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Format: DVD
The original Beverley Hills Cop is one of those films that remains a cult classic because of the fact that it's such a product of the time it was made. This quintessential eighties style is carried over to the sequel, made three years later, and although part two; like many sequels, never quite manages that same verve as the original film - it still offers a good time, and anyone that enjoyed the first installment (and who didn't?) will probably have a good time with this sequel too. All the main players from the original film have been rounded up once again, with Eddie Murphy heading a capable ensemble cast, lots of wisecracks and some gratuitously over the top action sequences. The plot is, as you would expect, superfluous to the style of the film; and much of the movie is simply tailored around it; but anyway, it follows maverick copper Axel Foley and his two California police cronies as they are pulled into a case known as the 'alphabet murders', which involves a robbery, a tall blonde woman and a gun shop owner.

I've got to say that Eddie Murphy's wisecracks were a lot funnier in the first film. While they were still over the top, they were at least sort of believable. Here, however, Murphy goes massively over the top, and it's hard to imagine how anyone that obnoxious doesn't end up with a cracked jaw. Anyway, Murphy obviously enjoys himself; and if you can get by the complete lack of logic, you probably will too. True to style, the action is completely over the top too; with several ridiculous sequences combining to make the movie the entertaining blockbuster that it is.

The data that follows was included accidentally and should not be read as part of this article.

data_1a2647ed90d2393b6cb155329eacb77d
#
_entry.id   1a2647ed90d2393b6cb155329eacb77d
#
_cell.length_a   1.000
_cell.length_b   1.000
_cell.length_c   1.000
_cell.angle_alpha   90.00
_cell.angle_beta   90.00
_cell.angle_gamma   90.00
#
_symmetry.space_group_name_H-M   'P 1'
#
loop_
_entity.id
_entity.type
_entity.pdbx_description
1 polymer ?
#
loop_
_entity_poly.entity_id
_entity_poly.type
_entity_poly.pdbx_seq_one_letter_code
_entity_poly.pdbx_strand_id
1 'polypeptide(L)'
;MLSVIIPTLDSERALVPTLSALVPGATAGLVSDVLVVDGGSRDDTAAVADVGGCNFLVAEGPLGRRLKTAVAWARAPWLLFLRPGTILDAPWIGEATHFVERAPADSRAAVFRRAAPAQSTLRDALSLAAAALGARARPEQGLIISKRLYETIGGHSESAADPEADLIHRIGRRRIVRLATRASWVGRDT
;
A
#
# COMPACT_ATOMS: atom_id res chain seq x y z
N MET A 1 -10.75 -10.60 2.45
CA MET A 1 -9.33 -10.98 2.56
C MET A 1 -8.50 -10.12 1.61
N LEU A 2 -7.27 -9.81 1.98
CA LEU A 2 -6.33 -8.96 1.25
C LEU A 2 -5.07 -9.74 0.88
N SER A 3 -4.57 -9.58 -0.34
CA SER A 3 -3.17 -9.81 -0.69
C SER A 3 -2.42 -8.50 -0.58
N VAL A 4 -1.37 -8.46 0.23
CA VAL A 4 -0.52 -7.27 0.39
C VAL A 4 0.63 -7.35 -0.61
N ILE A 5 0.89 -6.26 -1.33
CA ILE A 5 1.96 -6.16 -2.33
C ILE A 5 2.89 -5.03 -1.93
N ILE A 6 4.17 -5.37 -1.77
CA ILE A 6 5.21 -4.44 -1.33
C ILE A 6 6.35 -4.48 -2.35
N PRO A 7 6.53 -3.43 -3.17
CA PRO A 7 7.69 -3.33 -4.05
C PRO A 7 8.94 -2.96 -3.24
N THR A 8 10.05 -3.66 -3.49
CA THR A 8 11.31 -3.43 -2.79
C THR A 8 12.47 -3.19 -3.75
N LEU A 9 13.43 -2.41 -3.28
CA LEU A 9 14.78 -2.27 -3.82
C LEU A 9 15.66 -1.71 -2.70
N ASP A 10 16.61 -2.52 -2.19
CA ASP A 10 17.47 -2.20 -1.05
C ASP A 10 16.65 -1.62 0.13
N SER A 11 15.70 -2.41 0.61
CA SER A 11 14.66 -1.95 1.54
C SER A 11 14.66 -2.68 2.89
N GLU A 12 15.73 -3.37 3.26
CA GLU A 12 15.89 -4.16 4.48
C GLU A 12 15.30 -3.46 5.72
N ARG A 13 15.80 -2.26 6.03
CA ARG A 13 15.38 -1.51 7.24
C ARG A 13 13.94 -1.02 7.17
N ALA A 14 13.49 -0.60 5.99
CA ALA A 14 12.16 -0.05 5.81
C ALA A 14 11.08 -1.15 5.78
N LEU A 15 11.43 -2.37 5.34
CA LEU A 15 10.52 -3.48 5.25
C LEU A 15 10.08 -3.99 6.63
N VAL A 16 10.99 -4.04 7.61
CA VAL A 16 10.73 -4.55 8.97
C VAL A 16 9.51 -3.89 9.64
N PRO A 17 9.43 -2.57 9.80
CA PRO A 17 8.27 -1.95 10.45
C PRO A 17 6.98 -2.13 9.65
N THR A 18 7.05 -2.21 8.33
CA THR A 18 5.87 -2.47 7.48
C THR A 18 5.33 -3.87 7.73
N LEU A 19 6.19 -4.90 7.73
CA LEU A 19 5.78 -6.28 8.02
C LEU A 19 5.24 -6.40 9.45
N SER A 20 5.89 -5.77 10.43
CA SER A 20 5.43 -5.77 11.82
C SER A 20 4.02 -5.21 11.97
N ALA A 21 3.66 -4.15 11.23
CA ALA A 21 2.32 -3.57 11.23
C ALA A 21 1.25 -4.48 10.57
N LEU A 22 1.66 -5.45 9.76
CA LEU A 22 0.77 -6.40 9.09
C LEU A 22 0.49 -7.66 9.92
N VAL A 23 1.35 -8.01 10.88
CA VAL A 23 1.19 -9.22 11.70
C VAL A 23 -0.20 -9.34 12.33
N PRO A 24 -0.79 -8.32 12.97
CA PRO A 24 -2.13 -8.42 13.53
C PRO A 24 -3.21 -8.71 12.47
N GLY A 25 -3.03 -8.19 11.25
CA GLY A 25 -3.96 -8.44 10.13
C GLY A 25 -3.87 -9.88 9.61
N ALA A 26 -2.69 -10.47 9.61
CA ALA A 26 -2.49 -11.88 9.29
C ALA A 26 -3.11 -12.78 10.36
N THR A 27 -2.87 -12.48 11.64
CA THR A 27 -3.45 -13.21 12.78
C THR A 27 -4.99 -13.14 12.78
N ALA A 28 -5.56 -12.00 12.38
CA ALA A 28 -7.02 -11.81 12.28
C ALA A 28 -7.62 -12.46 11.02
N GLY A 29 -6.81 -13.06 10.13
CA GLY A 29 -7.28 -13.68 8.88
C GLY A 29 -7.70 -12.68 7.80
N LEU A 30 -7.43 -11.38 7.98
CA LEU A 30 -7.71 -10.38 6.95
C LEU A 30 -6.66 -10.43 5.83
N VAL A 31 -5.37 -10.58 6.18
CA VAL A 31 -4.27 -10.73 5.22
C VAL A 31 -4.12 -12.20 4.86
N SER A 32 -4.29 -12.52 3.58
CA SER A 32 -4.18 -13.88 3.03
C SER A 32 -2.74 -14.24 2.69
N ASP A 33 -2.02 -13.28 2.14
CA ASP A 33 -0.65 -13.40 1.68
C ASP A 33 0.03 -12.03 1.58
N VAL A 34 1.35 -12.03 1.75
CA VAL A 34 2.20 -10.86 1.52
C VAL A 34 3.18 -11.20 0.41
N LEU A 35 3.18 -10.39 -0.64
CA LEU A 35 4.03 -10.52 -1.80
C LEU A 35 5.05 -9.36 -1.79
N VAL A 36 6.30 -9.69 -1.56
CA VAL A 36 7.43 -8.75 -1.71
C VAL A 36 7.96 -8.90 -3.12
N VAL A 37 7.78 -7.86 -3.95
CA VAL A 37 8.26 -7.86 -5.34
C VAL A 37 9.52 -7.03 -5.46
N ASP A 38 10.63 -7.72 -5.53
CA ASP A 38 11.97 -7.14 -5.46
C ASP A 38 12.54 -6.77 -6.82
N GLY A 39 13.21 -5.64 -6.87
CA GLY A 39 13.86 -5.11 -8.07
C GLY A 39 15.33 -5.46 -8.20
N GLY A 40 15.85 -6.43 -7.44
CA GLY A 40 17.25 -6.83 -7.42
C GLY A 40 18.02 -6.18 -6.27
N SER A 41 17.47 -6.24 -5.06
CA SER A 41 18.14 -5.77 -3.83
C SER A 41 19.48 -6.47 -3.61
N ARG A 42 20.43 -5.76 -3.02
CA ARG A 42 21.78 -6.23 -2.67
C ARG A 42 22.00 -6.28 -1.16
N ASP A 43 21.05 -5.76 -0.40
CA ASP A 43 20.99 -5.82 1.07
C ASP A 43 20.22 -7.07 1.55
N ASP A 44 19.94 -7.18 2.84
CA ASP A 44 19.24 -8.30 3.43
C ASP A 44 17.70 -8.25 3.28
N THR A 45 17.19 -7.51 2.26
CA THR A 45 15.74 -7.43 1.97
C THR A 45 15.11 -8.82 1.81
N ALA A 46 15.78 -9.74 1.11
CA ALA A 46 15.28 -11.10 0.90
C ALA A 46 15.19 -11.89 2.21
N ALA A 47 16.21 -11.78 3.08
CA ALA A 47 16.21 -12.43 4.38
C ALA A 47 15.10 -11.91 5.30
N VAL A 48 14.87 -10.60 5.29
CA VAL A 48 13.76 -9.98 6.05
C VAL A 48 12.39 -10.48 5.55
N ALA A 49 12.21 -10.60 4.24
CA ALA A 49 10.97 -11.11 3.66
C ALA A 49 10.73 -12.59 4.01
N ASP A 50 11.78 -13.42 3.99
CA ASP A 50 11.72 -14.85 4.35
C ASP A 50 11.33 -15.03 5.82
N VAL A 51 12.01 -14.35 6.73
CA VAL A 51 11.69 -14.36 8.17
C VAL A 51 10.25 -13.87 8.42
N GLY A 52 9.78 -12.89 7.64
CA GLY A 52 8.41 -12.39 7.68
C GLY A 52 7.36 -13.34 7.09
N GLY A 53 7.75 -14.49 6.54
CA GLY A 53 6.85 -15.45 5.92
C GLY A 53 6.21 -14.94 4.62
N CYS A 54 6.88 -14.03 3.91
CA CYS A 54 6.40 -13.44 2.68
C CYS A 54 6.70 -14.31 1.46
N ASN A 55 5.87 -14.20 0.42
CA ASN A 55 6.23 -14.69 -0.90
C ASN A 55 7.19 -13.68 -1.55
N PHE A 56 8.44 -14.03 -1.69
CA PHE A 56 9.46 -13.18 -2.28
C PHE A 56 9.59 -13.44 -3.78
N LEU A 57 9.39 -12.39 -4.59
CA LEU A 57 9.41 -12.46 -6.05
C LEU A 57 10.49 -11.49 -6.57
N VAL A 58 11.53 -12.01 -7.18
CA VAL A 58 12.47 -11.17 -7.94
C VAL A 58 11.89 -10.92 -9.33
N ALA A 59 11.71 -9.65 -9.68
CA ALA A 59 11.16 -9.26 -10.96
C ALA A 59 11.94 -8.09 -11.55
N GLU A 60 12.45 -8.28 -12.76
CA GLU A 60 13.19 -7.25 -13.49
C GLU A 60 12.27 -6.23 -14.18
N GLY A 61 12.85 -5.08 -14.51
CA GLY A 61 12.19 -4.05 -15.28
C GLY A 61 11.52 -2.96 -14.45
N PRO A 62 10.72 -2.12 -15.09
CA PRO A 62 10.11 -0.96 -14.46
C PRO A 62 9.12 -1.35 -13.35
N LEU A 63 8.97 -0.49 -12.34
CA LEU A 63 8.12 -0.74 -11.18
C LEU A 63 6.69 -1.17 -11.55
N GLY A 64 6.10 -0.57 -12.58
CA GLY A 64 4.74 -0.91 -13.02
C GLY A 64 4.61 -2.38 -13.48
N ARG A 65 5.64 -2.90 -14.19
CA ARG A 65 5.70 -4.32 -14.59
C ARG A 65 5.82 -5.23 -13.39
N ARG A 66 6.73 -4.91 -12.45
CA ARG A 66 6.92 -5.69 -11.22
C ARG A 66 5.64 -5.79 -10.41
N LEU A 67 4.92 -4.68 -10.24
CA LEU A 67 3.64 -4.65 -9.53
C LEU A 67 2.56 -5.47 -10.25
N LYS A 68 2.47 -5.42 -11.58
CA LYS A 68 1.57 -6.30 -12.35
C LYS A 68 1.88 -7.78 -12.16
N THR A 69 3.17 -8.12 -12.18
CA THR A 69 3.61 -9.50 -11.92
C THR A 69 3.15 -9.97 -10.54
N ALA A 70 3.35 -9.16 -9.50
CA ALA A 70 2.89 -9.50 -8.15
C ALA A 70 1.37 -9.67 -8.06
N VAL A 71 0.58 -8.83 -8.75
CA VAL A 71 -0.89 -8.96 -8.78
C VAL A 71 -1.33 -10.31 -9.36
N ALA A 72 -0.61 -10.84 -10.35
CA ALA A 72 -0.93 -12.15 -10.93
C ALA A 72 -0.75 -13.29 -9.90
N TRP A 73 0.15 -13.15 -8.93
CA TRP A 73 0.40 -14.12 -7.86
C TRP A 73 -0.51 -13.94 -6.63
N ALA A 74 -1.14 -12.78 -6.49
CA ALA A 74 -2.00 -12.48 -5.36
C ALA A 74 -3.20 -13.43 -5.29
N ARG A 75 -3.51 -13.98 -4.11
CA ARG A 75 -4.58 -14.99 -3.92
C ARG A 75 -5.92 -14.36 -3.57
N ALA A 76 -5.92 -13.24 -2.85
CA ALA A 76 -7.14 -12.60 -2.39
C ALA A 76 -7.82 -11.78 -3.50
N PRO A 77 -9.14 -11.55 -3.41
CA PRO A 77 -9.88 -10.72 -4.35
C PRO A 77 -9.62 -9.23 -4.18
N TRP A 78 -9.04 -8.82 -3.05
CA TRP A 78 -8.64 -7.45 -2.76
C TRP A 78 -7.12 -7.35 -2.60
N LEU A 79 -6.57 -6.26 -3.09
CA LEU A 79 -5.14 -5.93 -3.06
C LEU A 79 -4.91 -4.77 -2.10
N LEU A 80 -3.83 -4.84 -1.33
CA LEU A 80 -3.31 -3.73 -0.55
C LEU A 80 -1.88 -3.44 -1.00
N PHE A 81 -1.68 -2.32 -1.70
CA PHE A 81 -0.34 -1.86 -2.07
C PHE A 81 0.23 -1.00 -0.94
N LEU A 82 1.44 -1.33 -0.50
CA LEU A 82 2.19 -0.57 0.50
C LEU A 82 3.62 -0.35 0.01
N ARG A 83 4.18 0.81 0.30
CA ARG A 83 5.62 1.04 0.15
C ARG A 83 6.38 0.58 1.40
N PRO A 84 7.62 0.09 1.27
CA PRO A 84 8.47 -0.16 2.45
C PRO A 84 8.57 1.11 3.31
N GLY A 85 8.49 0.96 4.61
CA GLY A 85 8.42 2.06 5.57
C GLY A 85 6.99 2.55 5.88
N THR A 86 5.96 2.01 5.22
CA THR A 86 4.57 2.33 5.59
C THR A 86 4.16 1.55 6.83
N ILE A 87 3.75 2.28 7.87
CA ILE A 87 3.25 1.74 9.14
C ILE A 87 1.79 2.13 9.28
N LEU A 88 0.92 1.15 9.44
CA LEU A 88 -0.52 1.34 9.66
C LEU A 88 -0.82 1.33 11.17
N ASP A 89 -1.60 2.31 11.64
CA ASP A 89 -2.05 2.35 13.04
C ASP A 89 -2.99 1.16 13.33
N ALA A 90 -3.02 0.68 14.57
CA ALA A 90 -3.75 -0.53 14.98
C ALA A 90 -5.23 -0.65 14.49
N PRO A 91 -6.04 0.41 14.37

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Format: Blu-ray
'Beverly Hills Cop' was a true entertainment phenomenon. ALL the elements were in place, many were happy accidents but the end result is an action/comedy classic that continues to amuse and entertain many years later. The first sequel in the franchise, 'Beverly Hills Cop 2' may not be quite the film the original was, but it ALMOST is. Another good performance from Eddie Murphy and all the usual suspects from the original film are returning, more or less. I still enjoy both films and run them each at least once a year. As for the 2nd sequel, I try and pretend it doesn't exist.

With that said, this review will focus on the video and audio quality of this Blu Ray product, rather than the film itself.

'Beverly Hills Cop 2' arrives on Blu Ray sporting an AVC encoded 1080p transfer with a very healthy bit rate on a dual layered disc with a DTS-HD Master Audio 5.1 mix. So how does the first sequel fare on Blu ray?

This is the type of Blu Ray presentation that will both make you very happy and frustrate the heck out of you. About half of the films running time features enough film grain to qualify as a high fiber diet along with black crush that seems endless. The other half of the time the picture quality is extremely sharp, well balanced and sports a perfect color/contrast level. WHY is this you ask? To my eye it seems apparent that either two types of film stock were used here or if one type was used it just doesn't do well with Tony Scott's style of shooting with diffused light during most of his interior shots. Shot using the Super 35 process instead of true anamorphic widescreen can account for some but not all of the visual aberrations.